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Robert Browning

(1812-1889 / London / England)

Pan and Luna


Si credere dignum est.--Virgil, Georgics, III, 390


Oh, worthy of belief I hold it was,
Virgil, your legend in those strange three lines!
No question, that adventure came to pass
One black night in Arcadia: yes, the pines,
Mountains and valleys mingling made one mass
Of black with void black heaven: the earth's confines,
The sky's embrace,--below, above, around,
All hardened into black without a bound.

Fill up a swart stone chalice to the brim
With fresh-squeezed yet fast-thickening poppy-juice:
See how the sluggish jelly, late a-swim,
Turns marble to the touch of who would loose
The solid smooth, grown jet from rim to rim,
By turning round the bowl! So night can fuse
Earth with her all-comprising sky. No less,
Light, the least spark, shows air and emptiness.

And thus it proved when--diving into space,
Stript of all vapor, from each web of mist,
Utterly film-free--entered on her race
The naked Moon, full-orbed antagonist
Of night and dark, night's dowry: peak to base,
Upstarted mountains, and each valley, kissed
To sudden life, lay silver-bright: in air
Flew she revealed, Maid-Moon with limbs all bare.

Still as she fled, each depth,--where refuge seemed--
Opening a lone pale chamber, left distinct
Those limbs: mid still-retreating blue, she teemed
Herself with whiteness,--virginal, uncinct
By any halo save what finely gleamed
To outline not disguise her: heavenwas linked
In one accord with earth to quaff the joy,
Drain beauty to the dregs without alloy.

Whereof she grew aware. What help? When, lo,
A succorable cloud with sleep lay dense:
Some pinetree-top had caught it sailing slow,
And tethered for a prize: in evidence
Captive lay fleece on fleece of piled-up snow
Drowsily patient: flake-heaped how or whence,
The structure of that succorable cloud,
What matter? Shamed she plunged into its shroud.

Orbed--so the woman-figure poets call
Because of rounds on rounds--that apple-shaped
Head which its hair binds close into a ball
Each side the curving ears--that pure undraped
Pout of the sister paps--that . . . once for all,
Say--her consummate circle thus escaped
With its innumerous circlets, sank absorbed,
Safe in the cloud--O naked Moon full-orbed!

But what means this? The downy swathes combine,
Conglobe, the smothery coy-caressing stuff
Curdles about her! Vain each twist and twine
Those lithe limbs try, encroached on by a fluff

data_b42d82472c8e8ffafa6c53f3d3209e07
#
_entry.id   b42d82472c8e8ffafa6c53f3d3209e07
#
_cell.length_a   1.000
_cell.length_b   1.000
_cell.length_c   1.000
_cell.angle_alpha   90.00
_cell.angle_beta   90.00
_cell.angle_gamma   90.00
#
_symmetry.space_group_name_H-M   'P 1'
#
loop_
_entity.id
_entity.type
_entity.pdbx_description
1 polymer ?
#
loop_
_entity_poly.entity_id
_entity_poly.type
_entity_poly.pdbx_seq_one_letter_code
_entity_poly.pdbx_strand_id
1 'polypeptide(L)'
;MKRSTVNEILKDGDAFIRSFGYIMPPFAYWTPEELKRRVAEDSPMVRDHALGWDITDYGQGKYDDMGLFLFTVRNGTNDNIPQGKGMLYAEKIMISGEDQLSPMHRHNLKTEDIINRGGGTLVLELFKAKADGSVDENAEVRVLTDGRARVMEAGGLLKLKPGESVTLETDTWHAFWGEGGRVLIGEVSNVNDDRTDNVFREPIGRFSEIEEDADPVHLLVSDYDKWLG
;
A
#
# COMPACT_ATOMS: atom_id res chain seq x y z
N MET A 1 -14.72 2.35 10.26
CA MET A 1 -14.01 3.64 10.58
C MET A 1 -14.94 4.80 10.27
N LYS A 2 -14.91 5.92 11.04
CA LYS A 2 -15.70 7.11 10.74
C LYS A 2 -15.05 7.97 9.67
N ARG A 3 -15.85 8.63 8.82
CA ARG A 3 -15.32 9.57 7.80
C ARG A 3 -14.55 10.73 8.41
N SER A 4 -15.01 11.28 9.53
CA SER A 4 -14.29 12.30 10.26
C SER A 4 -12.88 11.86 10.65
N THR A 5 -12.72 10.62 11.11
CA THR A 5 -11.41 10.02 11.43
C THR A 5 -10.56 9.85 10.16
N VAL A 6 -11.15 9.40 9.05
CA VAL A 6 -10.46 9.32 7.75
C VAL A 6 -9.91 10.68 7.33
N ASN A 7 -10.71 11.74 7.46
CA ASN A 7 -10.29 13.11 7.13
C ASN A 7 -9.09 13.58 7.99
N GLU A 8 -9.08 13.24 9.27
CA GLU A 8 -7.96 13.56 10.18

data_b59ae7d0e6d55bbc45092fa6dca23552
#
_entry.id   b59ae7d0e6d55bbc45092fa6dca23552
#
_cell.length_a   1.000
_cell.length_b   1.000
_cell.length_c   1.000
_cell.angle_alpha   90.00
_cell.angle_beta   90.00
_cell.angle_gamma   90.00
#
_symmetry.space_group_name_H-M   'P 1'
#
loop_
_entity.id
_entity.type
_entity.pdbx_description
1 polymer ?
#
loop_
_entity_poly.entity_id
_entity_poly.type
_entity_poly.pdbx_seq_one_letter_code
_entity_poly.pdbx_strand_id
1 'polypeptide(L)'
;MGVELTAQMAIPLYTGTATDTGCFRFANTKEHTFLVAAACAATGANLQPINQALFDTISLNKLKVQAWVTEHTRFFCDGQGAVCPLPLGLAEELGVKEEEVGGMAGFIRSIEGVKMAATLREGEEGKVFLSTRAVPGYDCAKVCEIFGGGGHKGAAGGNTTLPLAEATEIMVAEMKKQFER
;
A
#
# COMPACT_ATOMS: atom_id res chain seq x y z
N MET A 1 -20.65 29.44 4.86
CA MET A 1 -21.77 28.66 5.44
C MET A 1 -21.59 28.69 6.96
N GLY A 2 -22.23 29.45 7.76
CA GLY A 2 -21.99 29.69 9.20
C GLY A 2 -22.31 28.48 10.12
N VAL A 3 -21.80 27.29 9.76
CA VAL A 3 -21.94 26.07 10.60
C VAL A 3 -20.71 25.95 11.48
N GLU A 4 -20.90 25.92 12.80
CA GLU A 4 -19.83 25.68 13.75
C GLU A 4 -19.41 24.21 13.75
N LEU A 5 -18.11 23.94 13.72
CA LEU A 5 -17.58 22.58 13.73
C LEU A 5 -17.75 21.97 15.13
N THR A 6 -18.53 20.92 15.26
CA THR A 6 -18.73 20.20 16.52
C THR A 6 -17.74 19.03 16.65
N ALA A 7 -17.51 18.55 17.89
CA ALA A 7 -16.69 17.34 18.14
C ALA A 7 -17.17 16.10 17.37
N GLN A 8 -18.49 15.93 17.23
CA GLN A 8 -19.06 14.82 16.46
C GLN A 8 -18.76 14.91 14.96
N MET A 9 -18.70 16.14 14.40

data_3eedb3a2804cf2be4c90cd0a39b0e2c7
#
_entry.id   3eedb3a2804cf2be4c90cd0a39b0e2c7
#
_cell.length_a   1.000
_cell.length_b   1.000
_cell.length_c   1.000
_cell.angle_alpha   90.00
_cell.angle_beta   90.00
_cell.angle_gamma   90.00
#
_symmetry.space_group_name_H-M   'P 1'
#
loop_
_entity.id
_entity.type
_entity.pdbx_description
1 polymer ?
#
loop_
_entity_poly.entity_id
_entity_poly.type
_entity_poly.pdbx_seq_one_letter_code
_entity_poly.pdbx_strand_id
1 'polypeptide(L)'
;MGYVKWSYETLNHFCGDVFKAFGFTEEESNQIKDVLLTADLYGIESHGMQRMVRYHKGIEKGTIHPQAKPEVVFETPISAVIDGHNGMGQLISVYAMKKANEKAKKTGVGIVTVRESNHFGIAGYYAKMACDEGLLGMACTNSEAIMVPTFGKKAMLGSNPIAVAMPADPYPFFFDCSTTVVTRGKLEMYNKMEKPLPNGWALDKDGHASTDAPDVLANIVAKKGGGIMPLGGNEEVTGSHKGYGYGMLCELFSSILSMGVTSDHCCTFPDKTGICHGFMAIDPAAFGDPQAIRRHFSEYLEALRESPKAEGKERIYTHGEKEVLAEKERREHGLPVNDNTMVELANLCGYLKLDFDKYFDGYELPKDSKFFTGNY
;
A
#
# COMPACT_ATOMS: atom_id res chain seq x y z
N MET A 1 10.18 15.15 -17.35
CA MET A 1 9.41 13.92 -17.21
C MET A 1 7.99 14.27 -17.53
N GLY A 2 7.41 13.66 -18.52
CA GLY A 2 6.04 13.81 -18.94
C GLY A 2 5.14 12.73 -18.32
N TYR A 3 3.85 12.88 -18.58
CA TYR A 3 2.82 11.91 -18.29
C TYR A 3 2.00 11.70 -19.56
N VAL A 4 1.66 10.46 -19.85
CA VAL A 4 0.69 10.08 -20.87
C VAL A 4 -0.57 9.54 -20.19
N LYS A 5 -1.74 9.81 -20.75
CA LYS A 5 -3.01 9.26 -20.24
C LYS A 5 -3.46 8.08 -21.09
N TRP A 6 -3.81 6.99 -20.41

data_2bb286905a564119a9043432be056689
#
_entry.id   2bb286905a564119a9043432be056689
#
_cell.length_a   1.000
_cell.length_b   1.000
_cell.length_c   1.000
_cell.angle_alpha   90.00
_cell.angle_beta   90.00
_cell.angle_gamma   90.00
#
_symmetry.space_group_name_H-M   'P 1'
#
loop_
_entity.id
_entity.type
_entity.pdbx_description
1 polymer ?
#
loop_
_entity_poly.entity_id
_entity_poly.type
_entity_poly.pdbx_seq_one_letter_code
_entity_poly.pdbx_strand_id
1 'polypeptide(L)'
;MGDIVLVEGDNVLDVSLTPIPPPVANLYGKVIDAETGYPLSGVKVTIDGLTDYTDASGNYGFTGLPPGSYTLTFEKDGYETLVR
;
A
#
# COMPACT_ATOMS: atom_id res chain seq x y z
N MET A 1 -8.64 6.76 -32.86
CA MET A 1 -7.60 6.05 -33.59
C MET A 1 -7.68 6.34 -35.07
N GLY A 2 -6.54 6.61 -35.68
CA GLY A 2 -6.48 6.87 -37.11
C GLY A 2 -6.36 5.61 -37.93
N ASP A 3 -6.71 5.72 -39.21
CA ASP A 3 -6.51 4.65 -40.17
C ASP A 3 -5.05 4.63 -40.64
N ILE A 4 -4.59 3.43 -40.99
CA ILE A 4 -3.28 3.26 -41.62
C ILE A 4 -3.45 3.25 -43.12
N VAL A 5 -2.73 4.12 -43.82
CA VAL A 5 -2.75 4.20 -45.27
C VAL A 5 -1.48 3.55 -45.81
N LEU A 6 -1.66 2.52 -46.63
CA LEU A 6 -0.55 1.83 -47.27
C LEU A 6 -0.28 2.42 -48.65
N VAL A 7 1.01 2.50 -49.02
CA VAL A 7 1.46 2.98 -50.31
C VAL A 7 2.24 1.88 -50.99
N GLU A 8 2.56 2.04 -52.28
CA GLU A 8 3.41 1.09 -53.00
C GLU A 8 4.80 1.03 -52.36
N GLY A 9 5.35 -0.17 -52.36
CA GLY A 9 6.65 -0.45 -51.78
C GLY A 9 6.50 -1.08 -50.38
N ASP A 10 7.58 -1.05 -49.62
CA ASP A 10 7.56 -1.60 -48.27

Fitting as close as fits the dented spine
Its flexible ivory outside-flesh: enough!
The plumy drifts contract, condense, constringe,
Till she is swallowed by the feathery springe.

As when a pearl slips lost in the thin foam
Churned on a sea-shore, and, o'er-frothed, conceits
Herself safe-housed in Amphitrite's dome,--
If, through the bladdery wave-worked yeast, she meets
What most she loathes and leaps from,--elf from gnome
No gladlier,--finds that safest of retreats
Bubble about a treacherous hand wide ope
To grasp her--(divers who pick pearls so grope)--

So lay this Maid-Moon clasped around and caught
By rough red Pan, the god of all that tract:
He it was schemed the snare thus subtly wrought
With simulated earth-breath,--wool-tufts packed
Into a billowy wrappage. Sheep far-sought
For spotless shearings yield such: take the fact
As learned Virgil gives it,--how the breed
Whitens itself forever: yes, indeed!

If one forefather ram, though pure as chalk
From tinge on fleece, should still display a tongue
Black 'neath the beast's moist palate, prompt men balk
The propagating plague: he gets no young:
They rather slay him,--sell his hide to calk
Ships with, first steeped with pitch,--nor hands are wrung
In sorrow for his fate: protected thus,
The purity we loved is gained for us. So did girl-Moon, by just her attribute
Of unmatched modesty betrayed, lie trapped,
Bruised to the breast of Pan, half god half brute,
Raked by his bristly boar-sward while he lapped
--Never say, kissed her! that were to pollute
Love's language--which moreover proves unapt
To tell how she recoiled--as who finds thorns
Where she sought flowers--when, feeling, she touched--horns!

Then--does the legend say?--first moon-eclipse
Happened, first swooning-fit which puzzled sore
The early sages? Is that why she dips
Into the dark, a minute and no more,
Only so long as serves her while she rips
The cloud's womb through and, faultless as before,
Pursues her way? No lesson for a maid
Left she, a maid herself thus trapped, betrayed?

Ha, Virgil? Tell the rest, you! "To the deep
Of his domain the wildwood, Pan forthwith
Called her, and so she followed"--in her sleep,
Surely?--"by no means spurning him." The myth
Explain who may! Let all else go, I keep
--As of a ruin just a monolith--
Thus much, one verse of five words, each a boon:
Arcadia, night, a cloud, Pan, and the moon.

Submitted: Friday, January 03, 2003

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